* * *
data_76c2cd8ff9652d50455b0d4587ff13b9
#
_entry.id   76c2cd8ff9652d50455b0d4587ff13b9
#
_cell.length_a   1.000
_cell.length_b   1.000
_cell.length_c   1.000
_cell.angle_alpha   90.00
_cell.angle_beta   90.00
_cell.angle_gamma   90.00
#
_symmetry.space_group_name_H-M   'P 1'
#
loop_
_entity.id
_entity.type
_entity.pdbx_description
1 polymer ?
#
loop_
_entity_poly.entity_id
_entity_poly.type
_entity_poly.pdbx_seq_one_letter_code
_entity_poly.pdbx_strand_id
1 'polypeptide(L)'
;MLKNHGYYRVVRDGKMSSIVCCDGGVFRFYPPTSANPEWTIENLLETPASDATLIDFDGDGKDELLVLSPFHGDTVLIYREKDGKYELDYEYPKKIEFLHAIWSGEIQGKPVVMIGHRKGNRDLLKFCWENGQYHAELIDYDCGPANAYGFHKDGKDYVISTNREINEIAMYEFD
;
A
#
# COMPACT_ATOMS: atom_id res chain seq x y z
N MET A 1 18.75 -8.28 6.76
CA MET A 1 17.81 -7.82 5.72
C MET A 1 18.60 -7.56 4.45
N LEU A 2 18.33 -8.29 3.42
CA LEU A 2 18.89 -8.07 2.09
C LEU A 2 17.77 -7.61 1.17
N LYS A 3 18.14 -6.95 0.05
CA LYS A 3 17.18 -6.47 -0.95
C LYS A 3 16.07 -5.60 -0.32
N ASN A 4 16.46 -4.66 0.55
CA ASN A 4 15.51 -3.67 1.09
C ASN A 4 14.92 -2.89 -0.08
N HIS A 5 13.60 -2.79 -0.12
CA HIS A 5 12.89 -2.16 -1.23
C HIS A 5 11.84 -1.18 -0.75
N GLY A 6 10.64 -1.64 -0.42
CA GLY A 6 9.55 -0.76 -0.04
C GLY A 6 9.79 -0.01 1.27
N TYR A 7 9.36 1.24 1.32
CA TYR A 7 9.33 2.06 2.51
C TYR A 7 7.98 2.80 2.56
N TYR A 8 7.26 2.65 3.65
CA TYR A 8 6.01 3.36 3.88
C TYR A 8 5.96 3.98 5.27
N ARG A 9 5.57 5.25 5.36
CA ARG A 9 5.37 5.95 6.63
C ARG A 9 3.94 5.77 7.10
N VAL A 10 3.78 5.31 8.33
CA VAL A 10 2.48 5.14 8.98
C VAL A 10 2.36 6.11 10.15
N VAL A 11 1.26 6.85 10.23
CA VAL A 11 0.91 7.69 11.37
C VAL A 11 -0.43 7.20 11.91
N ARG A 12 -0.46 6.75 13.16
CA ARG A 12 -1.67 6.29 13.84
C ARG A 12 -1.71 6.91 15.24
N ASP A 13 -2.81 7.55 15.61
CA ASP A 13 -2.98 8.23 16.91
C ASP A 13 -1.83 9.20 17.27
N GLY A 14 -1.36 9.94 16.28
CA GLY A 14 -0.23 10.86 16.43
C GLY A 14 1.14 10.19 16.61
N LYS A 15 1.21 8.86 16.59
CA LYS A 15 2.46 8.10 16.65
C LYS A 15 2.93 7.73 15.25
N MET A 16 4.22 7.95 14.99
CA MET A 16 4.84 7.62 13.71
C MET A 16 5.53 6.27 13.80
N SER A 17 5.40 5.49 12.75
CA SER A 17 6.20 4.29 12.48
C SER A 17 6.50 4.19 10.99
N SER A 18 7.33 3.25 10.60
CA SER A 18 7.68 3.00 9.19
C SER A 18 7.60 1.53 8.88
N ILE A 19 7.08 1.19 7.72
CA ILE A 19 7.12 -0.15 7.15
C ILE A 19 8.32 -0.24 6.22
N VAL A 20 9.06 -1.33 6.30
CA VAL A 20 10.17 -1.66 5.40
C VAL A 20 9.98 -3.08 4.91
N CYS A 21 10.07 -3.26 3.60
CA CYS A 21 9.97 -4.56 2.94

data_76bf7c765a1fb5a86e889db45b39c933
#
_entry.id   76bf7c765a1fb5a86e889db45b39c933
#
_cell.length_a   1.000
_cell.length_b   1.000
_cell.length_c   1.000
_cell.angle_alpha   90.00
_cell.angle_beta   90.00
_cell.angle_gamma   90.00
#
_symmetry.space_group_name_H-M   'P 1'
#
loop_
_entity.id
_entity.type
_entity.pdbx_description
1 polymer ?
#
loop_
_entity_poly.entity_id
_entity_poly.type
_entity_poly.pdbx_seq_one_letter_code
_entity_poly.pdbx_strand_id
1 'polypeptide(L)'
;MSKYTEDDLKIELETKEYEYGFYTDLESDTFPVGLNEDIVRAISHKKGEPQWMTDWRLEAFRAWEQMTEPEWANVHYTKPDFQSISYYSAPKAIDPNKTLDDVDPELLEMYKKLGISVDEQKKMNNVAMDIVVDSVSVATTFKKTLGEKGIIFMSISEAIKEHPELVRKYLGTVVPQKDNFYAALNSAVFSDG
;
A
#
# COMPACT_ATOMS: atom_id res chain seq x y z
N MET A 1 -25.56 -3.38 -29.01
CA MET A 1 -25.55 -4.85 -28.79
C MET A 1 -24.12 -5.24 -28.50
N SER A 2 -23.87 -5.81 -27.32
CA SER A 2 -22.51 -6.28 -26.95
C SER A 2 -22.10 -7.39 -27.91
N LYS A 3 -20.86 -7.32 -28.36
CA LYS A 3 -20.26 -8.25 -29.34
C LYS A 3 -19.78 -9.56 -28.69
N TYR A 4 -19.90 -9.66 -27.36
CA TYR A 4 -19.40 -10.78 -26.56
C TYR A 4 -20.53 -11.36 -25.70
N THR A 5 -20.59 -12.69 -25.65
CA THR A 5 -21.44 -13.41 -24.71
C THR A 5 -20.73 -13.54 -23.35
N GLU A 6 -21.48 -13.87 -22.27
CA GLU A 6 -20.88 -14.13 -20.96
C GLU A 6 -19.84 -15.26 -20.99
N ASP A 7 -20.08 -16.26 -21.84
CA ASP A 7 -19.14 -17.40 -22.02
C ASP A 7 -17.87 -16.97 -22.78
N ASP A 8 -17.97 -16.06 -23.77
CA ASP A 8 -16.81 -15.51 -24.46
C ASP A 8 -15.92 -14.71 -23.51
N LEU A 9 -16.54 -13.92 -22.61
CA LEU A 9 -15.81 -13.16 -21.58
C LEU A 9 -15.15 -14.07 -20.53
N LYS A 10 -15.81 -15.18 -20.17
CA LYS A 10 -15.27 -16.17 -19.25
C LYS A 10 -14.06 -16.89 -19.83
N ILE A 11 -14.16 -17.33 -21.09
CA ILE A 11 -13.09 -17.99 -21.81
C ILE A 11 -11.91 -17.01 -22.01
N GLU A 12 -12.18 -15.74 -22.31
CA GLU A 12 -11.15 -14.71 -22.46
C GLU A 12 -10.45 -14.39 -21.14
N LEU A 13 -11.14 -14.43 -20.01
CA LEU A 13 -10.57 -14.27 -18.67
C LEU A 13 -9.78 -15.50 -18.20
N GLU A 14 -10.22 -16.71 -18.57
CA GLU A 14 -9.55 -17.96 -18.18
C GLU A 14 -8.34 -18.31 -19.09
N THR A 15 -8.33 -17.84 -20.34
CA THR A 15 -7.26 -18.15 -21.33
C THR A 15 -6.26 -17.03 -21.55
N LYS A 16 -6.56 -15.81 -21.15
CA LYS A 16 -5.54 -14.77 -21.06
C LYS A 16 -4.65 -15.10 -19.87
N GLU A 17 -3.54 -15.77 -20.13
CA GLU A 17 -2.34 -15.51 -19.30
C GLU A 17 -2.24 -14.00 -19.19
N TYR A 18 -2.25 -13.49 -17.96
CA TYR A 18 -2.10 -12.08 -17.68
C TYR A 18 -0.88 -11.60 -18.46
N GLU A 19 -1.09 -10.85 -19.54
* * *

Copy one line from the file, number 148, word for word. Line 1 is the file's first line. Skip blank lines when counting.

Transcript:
CA LEU A 9 -15.81 -13.16 -21.58